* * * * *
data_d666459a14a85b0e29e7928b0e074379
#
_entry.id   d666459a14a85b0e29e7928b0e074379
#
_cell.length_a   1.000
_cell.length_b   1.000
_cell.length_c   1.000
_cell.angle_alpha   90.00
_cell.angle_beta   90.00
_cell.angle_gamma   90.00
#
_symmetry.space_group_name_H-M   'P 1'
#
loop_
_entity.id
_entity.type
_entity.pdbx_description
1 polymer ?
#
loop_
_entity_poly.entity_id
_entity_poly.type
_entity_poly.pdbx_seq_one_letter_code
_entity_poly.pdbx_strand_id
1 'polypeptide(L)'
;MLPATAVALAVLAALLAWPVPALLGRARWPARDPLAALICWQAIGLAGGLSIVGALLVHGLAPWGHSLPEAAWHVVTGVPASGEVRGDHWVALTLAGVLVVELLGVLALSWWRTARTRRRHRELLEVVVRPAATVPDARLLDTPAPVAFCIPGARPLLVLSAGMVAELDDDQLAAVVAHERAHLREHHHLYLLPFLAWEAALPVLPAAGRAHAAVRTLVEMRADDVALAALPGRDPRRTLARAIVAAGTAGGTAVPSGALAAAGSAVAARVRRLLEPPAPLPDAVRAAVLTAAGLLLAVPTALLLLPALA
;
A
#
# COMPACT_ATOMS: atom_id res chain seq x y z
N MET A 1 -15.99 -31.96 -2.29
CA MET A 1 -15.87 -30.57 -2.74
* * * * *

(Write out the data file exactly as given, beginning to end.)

data_d666459a14a85b0e29e7928b0e074379
#
_entry.id   d666459a14a85b0e29e7928b0e074379
#
_cell.length_a   1.000
_cell.length_b   1.000
_cell.length_c   1.000
_cell.angle_alpha   90.00
_cell.angle_beta   90.00
_cell.angle_gamma   90.00
#
_symmetry.space_group_name_H-M   'P 1'
#
loop_
_entity.id
_entity.type
_entity.pdbx_description
1 polymer ?
#
loop_
_entity_poly.entity_id
_entity_poly.type
_entity_poly.pdbx_seq_one_letter_code
_entity_poly.pdbx_strand_id
1 'polypeptide(L)'
;MLPATAVALAVLAALLAWPVPALLGRARWPARDPLAALICWQAIGLAGGLSIVGALLVHGLAPWGHSLPEAAWHVVTGVPASGEVRGDHWVALTLAGVLVVELLGVLALSWWRTARTRRRHRELLEVVVRPAATVPDARLLDTPAPVAFCIPGARPLLVLSAGMVAELDDDQLAAVVAHERAHLREHHHLYLLPFLAWEAALPVLPAAGRAHAAVRTLVEMRADDVALAALPGRDPRRTLARAIVAAGTAGGTAVPSGALAAAGSAVAARVRRLLEPPAPLPDAVRAAVLTAAGLLLAVPTALLLLPALA
;
A
#
# COMPACT_ATOMS: atom_id res chain seq x y z
N MET A 1 -15.99 -31.96 -2.29
CA MET A 1 -15.87 -30.57 -2.74